A question was recently asked on Quora. Here is my answer.
Hello, I recently talked to a Westerner who is learning Min Nan, which is a Sinitic language often called a dialect of Chinese. He already speaks Mandarin, but he told me Min Nan if vastly harder than Mandarin. At age 35, he was studying it 2 hours a day, and at some point, he hit a wall, and he didn’t seem to be making any progress. He kept adding more study hours to the day – four hours, six hours – with little effect. Finally when he was studying it for eight hours a day, he started making some good progress. I believe he said contour tones and tone sandhi were the major roadblocks.
Min Nan speakers say that even Cantonese is easier than Min Nan, and Cantonese is deadly hard. They also say that Min Nan tones are so hard that no one who did not learn Min Nan growing up gets anywhere near native fluency.
Cantonese is a similar language that is very difficult. It is much harder than Mandarin, and many native Mandarin speakers say they tried to learn Cantonese and gave up on it because it was too hard. Cantonese has 9 tones. The general consensus among Chinese is that Cantonese is much harder to learn than Mandarin.
Basque is said to be very hard to learn unless you grow up with it. There is a joke that the Devil spent seven years trying to learn Basque, and he only learned how to say Hello and Goodbye.
Navajo would also be murderously hard. Even Navajo children struggle quite a bit learning Navajo. When they show up at school at age 5-6, they are still struggling with Navajo. There are reports that Navajo children don’t seem to get Navajo well until maybe age 12.
Korean is a surprise, but apparently it is very hard to learn well. A native Korean speaker told me that Korean is so hard that no Korean speaker ever speaks it with 100% accuracy, and everyone makes errors.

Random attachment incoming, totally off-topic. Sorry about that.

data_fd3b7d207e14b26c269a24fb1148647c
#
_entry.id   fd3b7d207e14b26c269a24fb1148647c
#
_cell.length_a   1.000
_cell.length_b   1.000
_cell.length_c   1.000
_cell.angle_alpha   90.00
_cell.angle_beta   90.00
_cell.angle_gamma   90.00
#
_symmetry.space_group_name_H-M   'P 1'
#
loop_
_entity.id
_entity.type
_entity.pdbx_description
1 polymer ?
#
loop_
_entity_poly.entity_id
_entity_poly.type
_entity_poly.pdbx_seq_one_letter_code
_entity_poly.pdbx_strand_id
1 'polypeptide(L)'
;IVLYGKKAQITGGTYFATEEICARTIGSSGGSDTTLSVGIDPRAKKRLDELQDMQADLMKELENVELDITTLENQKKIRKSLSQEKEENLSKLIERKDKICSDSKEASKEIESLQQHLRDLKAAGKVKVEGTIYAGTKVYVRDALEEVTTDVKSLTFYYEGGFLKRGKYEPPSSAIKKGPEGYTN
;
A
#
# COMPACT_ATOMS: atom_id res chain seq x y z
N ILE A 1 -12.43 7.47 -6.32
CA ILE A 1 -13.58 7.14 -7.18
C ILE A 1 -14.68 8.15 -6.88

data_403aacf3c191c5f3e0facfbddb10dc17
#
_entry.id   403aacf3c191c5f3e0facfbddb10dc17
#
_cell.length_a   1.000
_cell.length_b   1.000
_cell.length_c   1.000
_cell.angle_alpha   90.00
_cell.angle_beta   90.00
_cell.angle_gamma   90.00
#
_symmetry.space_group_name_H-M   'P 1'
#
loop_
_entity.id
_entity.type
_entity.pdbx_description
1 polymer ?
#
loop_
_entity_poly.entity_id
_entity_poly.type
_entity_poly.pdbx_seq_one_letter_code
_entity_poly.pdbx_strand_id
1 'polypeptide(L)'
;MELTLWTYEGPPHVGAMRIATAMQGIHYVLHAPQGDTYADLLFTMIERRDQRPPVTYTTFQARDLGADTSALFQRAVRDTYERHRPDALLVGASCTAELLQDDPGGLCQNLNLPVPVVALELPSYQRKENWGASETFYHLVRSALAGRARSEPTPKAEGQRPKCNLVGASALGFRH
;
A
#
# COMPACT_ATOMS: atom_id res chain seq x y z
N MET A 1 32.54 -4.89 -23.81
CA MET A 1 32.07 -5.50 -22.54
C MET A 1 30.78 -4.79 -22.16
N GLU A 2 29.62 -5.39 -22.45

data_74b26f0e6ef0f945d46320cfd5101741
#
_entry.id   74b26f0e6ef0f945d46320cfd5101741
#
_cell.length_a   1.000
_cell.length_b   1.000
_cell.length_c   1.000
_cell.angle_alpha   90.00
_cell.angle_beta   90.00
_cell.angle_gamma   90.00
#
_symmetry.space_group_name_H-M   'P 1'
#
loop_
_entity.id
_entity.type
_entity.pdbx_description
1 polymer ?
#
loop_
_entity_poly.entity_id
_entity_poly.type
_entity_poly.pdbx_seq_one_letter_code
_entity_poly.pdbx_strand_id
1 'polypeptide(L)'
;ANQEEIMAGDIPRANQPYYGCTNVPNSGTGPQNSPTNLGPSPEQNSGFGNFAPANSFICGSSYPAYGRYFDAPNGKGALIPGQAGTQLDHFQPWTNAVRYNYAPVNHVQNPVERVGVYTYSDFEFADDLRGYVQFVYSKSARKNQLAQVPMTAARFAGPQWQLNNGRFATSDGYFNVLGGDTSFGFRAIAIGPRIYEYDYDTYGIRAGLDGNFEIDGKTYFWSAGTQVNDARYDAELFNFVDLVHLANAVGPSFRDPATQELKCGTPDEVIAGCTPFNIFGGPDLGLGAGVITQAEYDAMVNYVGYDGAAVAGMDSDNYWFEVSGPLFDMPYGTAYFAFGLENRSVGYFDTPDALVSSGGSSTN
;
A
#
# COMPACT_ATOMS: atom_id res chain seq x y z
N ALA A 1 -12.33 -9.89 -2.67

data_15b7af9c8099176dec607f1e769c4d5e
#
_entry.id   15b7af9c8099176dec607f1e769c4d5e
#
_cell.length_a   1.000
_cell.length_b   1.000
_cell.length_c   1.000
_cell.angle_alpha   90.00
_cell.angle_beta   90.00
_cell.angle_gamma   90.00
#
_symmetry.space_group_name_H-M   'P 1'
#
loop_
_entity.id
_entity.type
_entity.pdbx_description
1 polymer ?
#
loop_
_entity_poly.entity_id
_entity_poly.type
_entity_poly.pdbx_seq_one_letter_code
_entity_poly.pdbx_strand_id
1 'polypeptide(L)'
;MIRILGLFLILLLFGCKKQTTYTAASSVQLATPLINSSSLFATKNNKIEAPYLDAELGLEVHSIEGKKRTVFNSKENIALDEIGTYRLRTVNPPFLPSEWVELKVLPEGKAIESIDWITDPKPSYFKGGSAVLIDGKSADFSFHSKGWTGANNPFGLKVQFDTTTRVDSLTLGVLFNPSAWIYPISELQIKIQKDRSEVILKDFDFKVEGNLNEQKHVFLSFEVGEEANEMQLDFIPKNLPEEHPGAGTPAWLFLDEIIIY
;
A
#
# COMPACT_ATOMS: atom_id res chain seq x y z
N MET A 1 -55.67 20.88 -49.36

As another respondent pointed out, Japanese is also quite notorious, and most Westerners get nowhere near native fluency.
Czech is also hard. Even most Czech speakers never get Czech all the way. They have TV contests in Czechoslovakia where they try to stump native speakers with hard forms in the language. If you can last 30 minutes without making even one error, you win. I think only two men have been able to do it, but one was a non-native speaker! Czech also has a strange r sound found only in one other language on Earth. It is said that no native speaker ever gets this phoneme quite right.
Piraja is also very hard as another respondent pointed out. Only two non-natives have ever been able to speak Piraha with any fluency. When Daniel Everett went to study the language, he found a number of reports from priests who had tried to learn Piraha since the early 1800’s, and only one had succeeded. The others tried to learn but gave up because they said it was too hard.
Tsez, spoken in the Caucasus, is also murderously hard. Every verb can have tens of thousands of possible forms. Reports say that even native speakers make regular errors when speaking Tsez.